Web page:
Ma-Chis Lower Creek Indian Tribe of Alabama (Ma-Chis Nation) citizens are remnants of the "Creek Confederacy" as European Explorers knew it at the first contact with white settlers during the European expansion into what is now the southeastern part of the United States of America. This area of America was inhabited by the Muskogee language speaking Native Americans and was also known as "friendlies" and, of the "Five Civilized Tribes".
We loved our homeland to the extent of denying that we were Indians, and blended with the "settlers," instead of being relocated to the west during forced removal under the Indian Removal Act of the 1830's.
Around 100 hundred years later the United States of America gave citizenship to Native Americans, and in 1927/1929 the State of Alabama passed a law making it unlawful to kill Native Americans. (Yes, the dates are correct. Until this time span, Native Americans were considered subhuman, and it took an act by the Alabama Legislature to make the killing of a Native American unlawful).
After the passage of the Civil Rights Act of the 1960's, the Native American Civil Rights Act was made law by the United States of America. Then in the 1980's the State of Alabama formally recognized seven Native American Tribes and formed the Alabama Indian Affairs Commission to have the "Government to Government" relation between the tribes and governments.
Today, as our tribe works to earn self-sufficiency, the U. S. Small Business Administration has certified us as 8(a) SDB (Small Disadvantaged Business). This certification will allow us to bid government contracts and earn money as we put our people to work through teamwork, joint ventures, joint ownership, etc.
We are a God fearing nation, anti gaming, active in historical preservation with the Samson Museum Commission in Samson, Alabama along with our world-class collection of biblical manuscripts, which include a "TORAH" (Books of Moses) scroll some 1100 years old. This Torah is important to both our spiritual culture and Tribe. The Torah is written in the original Hebrew text, before multiple translations and retranslations presented the opportunity for man to impose his interpretation on the Word of God. Our Torah, donated to the Tribe, is one of the most complete, as well as best artifact known in existence today. With the history of interpretation being spotty at best, our Torah is one of a very select few that is considered the original Word of God.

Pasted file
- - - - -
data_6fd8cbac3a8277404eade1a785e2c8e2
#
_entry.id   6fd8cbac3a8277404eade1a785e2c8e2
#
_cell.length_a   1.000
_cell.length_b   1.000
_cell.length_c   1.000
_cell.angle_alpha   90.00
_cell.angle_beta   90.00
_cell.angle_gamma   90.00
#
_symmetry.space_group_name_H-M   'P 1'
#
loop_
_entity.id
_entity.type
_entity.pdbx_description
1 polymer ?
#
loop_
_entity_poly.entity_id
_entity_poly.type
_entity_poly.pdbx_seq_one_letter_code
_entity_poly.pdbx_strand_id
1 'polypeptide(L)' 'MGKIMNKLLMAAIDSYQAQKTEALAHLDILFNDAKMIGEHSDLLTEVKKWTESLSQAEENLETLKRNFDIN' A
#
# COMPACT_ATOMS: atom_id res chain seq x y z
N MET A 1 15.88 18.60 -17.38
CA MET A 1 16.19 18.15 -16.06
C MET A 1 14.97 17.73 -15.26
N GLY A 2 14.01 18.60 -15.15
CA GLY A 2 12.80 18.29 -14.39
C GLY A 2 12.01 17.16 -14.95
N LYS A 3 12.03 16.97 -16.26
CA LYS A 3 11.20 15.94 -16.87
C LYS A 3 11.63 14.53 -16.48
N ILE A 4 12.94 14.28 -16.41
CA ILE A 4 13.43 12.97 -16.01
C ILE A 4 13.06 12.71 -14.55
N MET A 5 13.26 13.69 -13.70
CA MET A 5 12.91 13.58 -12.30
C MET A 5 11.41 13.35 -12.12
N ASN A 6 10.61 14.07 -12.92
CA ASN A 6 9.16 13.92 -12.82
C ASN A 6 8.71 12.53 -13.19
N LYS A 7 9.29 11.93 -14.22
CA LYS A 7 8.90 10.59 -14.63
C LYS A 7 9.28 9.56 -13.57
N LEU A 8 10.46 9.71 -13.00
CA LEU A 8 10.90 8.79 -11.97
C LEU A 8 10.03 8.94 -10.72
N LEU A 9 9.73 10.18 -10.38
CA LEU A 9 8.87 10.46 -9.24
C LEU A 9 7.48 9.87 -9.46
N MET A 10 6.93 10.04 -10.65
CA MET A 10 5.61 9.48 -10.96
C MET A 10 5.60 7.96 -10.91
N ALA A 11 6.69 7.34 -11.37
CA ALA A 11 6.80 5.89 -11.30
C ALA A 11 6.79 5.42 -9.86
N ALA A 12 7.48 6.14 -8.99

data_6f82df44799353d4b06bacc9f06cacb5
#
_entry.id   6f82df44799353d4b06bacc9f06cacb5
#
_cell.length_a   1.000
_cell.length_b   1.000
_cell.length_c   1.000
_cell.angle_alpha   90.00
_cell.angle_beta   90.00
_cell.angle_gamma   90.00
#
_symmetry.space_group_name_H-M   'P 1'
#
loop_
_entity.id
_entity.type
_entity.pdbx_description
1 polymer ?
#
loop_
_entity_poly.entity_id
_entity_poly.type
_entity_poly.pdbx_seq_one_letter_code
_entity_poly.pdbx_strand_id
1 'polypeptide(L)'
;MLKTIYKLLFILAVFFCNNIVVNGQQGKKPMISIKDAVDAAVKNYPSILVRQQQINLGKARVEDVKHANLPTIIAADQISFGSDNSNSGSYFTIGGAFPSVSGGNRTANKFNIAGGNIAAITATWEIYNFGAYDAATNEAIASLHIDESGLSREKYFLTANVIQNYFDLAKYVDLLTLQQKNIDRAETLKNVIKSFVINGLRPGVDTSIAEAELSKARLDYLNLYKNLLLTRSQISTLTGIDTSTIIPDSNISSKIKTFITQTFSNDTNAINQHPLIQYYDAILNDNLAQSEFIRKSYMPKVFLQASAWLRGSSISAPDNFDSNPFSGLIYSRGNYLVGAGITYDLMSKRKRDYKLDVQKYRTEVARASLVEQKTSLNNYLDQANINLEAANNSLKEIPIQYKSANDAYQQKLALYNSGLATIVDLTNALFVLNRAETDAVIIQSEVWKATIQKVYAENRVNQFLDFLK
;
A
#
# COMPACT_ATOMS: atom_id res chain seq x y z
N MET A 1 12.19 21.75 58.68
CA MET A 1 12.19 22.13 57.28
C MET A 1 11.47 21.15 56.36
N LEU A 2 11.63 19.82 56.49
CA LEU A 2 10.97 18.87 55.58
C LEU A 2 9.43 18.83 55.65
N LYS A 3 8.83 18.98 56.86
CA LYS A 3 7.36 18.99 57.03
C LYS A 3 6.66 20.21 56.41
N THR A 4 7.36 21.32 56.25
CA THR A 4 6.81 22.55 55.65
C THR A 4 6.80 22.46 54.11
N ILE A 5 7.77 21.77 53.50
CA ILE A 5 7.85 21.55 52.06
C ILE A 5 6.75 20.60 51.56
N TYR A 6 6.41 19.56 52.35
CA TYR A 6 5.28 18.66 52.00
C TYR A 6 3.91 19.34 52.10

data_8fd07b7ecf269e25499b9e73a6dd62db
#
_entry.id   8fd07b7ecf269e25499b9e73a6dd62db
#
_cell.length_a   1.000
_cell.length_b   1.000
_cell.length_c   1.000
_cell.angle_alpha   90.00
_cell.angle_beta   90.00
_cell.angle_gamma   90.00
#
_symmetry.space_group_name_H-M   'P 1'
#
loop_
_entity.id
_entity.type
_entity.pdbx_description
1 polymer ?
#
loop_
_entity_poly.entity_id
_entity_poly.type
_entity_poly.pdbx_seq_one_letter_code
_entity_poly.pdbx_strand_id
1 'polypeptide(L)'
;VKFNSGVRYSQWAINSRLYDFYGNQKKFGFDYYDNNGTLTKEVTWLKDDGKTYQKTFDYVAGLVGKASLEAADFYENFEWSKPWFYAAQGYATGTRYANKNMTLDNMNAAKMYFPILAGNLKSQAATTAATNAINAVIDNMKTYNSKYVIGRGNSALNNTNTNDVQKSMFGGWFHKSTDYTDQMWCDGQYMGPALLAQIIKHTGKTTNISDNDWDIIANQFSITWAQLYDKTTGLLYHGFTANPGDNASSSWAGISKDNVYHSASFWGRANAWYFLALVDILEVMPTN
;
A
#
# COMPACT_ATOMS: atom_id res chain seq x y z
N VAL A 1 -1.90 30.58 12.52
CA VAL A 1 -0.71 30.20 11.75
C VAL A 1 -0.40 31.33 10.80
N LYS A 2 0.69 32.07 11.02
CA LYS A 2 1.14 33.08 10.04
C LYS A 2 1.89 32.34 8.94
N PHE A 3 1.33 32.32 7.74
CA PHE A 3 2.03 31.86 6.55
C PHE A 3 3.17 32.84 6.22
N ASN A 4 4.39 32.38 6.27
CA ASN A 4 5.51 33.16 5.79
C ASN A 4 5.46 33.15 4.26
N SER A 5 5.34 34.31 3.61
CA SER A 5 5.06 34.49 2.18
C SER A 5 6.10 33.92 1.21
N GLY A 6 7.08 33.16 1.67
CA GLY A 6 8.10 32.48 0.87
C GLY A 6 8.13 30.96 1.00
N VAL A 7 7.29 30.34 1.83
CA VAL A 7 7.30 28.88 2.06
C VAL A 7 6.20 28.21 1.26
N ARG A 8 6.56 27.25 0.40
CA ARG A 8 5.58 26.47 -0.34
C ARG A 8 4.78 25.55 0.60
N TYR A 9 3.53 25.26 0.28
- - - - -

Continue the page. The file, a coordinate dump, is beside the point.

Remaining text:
Also "Helping Hands of Ma-Chis Nation" is one of the assistance programs that help people in need through charity and volunteers. This type of unfailing commitment, by devoted tribal members, is driving this tribe to a successful leadership position for our tribe, community, state, and nation.
Part of our ceremonial duties have included unveiling historical markers, welcoming ceremonials, being part of the "Native American Heritage Day/Columbus Day" Celebration which allowed the State of Alabama to be the first State to redesignate Columbus Day in recognition for the Native Americans, and we were participants in the 2004 grand opening of the Smithsonian National Museum of Native Americans that is located on the mall next to the U.S. Capital in Washington.
On May 5, 2001, Fort Mitchell had a homecoming for the Creek Indians. It was the first welcome for the Creek Indians since the Indian Removal Act of the 1830’s. Chief Wright got a delegation together from the Ma-Chis Lower Creek Indian Tribe of Alabama to be present at the Official Ceremonial to represent the Creek Indians that did not leave Alabama. This delegation represented the Indians who mixed with the settlers and denied their heritage in order to stay in their homeland.
After some 140 years, we were recognized by the State of Alabama as Native Americans, and the State commissioned the "Alabama Indian Affairs Commission" to serve the Native Americans in Alabama.